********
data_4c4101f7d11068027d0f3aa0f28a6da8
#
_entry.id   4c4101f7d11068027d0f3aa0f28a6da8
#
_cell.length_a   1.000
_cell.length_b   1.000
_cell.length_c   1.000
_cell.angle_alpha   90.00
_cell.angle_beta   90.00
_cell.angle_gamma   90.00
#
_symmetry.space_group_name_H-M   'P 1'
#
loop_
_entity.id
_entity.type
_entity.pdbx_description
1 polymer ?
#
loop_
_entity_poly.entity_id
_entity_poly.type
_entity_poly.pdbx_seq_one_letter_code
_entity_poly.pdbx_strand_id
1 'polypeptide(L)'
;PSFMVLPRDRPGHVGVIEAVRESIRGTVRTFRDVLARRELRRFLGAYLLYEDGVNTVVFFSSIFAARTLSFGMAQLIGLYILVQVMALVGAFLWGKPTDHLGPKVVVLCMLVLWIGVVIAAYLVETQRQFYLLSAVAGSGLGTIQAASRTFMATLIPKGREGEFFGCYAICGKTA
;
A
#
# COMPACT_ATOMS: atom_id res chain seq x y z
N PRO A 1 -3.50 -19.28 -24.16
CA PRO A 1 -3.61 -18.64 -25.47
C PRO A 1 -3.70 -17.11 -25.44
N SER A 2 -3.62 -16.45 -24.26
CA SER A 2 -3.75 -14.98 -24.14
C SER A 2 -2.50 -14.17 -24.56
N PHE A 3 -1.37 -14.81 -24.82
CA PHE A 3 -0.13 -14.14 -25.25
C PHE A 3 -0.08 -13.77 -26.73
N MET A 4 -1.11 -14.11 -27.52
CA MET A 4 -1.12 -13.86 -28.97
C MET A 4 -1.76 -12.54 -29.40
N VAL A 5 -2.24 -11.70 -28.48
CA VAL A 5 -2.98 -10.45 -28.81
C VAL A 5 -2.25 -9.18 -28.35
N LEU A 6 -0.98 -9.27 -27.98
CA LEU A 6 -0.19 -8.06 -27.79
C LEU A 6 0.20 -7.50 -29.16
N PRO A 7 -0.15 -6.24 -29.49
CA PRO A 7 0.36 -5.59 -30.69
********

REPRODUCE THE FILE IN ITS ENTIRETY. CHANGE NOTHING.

data_4c4101f7d11068027d0f3aa0f28a6da8
#
_entry.id   4c4101f7d11068027d0f3aa0f28a6da8
#
_cell.length_a   1.000
_cell.length_b   1.000
_cell.length_c   1.000
_cell.angle_alpha   90.00
_cell.angle_beta   90.00
_cell.angle_gamma   90.00
#
_symmetry.space_group_name_H-M   'P 1'
#
loop_
_entity.id
_entity.type
_entity.pdbx_description
1 polymer ?
#
loop_
_entity_poly.entity_id
_entity_poly.type
_entity_poly.pdbx_seq_one_letter_code
_entity_poly.pdbx_strand_id
1 'polypeptide(L)'
;PSFMVLPRDRPGHVGVIEAVRESIRGTVRTFRDVLARRELRRFLGAYLLYEDGVNTVVFFSSIFAARTLSFGMAQLIGLYILVQVMALVGAFLWGKPTDHLGPKVVVLCMLVLWIGVVIAAYLVETQRQFYLLSAVAGSGLGTIQAASRTFMATLIPKGREGEFFGCYAICGKTA
;
A
#
# COMPACT_ATOMS: atom_id res chain seq x y z
N PRO A 1 -3.50 -19.28 -24.16
CA PRO A 1 -3.61 -18.64 -25.47
C PRO A 1 -3.70 -17.11 -25.44
N SER A 2 -3.62 -16.45 -24.26
CA SER A 2 -3.75 -14.98 -24.14
C SER A 2 -2.50 -14.17 -24.56
N PHE A 3 -1.37 -14.81 -24.82
CA PHE A 3 -0.13 -14.14 -25.25
C PHE A 3 -0.08 -13.77 -26.73
N MET A 4 -1.11 -14.11 -27.52
CA MET A 4 -1.12 -13.86 -28.97
C MET A 4 -1.76 -12.54 -29.40
N VAL A 5 -2.24 -11.70 -28.48
CA VAL A 5 -2.98 -10.45 -28.81
C VAL A 5 -2.25 -9.18 -28.35
N LEU A 6 -0.98 -9.27 -27.98
CA LEU A 6 -0.19 -8.06 -27.79
C LEU A 6 0.20 -7.50 -29.16
N PRO A 7 -0.15 -6.24 -29.49
CA PRO A 7 0.36 -5.59 -30.69